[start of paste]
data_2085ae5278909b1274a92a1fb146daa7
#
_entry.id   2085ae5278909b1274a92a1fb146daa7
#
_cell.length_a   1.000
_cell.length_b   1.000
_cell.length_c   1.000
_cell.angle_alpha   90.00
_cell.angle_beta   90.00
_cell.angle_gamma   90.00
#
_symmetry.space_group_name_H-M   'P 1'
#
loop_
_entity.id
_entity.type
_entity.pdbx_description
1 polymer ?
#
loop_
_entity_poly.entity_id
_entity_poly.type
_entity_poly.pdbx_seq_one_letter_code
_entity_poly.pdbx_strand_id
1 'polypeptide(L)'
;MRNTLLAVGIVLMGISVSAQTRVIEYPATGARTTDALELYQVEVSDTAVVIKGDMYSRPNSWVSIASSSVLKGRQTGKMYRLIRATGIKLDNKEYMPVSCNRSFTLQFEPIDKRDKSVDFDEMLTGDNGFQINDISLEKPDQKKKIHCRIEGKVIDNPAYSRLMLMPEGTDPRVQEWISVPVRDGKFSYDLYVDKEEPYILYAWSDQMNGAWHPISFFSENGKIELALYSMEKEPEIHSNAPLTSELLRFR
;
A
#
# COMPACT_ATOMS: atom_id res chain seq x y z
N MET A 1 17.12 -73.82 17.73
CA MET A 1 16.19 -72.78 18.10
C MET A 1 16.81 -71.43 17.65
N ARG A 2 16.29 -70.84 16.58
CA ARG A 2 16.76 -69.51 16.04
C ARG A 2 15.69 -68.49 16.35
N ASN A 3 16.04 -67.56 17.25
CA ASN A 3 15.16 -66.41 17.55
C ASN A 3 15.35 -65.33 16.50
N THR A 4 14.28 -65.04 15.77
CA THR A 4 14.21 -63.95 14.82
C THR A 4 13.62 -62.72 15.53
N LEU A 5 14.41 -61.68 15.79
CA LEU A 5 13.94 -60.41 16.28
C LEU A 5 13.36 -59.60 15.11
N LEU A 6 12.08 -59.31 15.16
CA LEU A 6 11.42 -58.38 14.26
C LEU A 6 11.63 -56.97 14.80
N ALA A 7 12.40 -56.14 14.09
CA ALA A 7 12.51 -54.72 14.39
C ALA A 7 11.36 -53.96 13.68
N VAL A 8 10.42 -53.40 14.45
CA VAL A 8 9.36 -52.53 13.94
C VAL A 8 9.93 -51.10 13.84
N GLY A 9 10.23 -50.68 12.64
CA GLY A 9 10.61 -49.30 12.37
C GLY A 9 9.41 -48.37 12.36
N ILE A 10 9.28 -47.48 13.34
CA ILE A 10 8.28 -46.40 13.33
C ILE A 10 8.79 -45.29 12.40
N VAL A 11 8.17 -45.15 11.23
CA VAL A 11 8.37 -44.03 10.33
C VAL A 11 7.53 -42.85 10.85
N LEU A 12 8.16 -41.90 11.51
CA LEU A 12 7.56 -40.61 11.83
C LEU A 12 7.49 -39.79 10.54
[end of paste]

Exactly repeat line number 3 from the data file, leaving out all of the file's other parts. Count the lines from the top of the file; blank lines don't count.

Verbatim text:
_entry.id   2085ae5278909b1274a92a1fb146daa7